Paul’s stay in Corinth was not to be like his ministries cut short in Philippi, Thessalonica and Beroea. No, in Corinth it would be much different than how Paul had come to expect in his ministry in Europe; he would remain here until he was satisfied with his labor and leave on his own terms. But, how could Paul know this? Once trouble broke out, it had been his manner to leave, so that he would not bring the wrath of the enemy upon the new and emerging church of God. Paul was made aware of what to expect through a vision from the Lord.
Paul claims in 1Corinthians 2:3 that he began his ministry at Corinth in much fear and trembling. Sometimes we hold up an image of a figure who is courageous and without fear and think, this is Paul. However, this is not how Paul describes himself. Certainly, he was courageous, but not because he lacked fear but went on serving Jesus despite his fears. Luke’s account shows us who Paul was afraid of. It was his own countrymen, the Diaspora Jews (Acts 18:6, 12; cp. 2Corinthians 11:26). No doubt, even before the Lord appeared to Paul, Paul was able to see the evidence of the storm gathering on the horizon. It would come like it had before. The opposition was already so great, he had to leave the synagogue and headquarter his ministry in the home of a gentile and Roman citizen in the very shadow of the Jews’ meeting place for worship and discussion. All the ingredients of trouble were present, and it would be only a matte or time before public opposition erupted.
The words of the Lord that Luke narrates echo the words of the Lord to Isaiah the prophet:
“Do not fear, for I am with you; I will bring your offspring from the east, And gather you from the west. “I will say to the north, ‘Give them up!’ And to the south, ‘Do not hold them back.’ Bring My sons from afar And My daughters from the ends of the earth, Everyone who is called by My name, And whom I have created for My glory, Whom I have formed, even whom I have made.” (Isaiah 43:5-7 NASB)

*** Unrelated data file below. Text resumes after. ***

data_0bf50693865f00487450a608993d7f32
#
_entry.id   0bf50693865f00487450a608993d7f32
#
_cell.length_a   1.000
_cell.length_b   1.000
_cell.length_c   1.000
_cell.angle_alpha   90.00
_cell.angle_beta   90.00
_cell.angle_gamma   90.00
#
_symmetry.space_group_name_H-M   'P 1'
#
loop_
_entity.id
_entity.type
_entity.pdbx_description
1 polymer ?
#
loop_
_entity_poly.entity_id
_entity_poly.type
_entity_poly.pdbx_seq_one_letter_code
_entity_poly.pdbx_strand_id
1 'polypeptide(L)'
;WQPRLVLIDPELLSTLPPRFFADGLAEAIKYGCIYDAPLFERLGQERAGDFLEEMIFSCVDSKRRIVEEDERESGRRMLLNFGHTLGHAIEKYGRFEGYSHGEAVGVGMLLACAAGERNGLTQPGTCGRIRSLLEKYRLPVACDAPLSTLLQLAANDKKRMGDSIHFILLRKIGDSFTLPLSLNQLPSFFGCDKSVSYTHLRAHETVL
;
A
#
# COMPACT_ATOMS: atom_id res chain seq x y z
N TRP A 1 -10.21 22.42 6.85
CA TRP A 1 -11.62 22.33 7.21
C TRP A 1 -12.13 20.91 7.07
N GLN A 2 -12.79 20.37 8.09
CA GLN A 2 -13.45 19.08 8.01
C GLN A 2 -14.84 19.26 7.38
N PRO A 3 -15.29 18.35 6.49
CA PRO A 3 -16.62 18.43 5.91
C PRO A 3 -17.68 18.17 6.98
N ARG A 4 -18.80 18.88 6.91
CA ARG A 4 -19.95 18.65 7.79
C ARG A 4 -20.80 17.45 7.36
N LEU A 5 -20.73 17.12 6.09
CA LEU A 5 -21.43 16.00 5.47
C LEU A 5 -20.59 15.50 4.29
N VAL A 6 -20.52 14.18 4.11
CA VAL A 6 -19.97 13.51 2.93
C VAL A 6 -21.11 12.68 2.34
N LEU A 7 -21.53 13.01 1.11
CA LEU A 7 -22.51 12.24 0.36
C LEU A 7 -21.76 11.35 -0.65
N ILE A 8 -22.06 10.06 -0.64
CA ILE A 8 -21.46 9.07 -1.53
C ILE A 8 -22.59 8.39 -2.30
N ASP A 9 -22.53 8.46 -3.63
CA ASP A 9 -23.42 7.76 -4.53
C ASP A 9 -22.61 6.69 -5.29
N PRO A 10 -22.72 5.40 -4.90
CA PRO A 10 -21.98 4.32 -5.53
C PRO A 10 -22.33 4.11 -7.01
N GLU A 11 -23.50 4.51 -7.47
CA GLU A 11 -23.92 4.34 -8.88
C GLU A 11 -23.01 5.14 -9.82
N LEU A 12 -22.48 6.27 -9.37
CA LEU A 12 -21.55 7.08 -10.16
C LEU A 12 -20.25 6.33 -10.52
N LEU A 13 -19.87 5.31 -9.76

The Lord’s words: “I have many people in this city” (Acts 18:10), interpret his sons and daughters whom he gathers in the Isaiah reference. Furthermore, the promise of protection finds root particularly in the Lord’s words to Jeremiah:
“Before I formed you in the womb I knew you, and before you were born I consecrated you; I have appointed you a prophet to the nations.” (Jeremiah 1:5 NASB)
Compare Paul’s own words in Galatians 1:15 of being called from his mother’s womb to serve the Lord.
“Do not be afraid of them, For I am with you to deliver you,” declares the LORD. Then the LORD stretched out His hand and touched my mouth, and the LORD said to me, “Behold, I have put My words in your mouth. “See, I have appointed you this day over the nations and over the kingdoms, to pluck up and to break down, to destroy and to overthrow, to build and to plant.” (Jeremiah 1:8-10 NASB)
Compare Luke’s account of Paul’s vision in Acts 18:9-10, “Don’t be afraid… for I am with you. Go on speaking and don’t be silent. No man will attack you in order to harm you, for I have many people in this city.”
We are able to see from this vision that the Lord had commissioned Paul (or recommissioned him) to preach the Gospel and gather his people from the east and the west, from the north and the south—all who are called by his Name. Just has he had done with the prophets of old the Lord did with Paul in Corinth.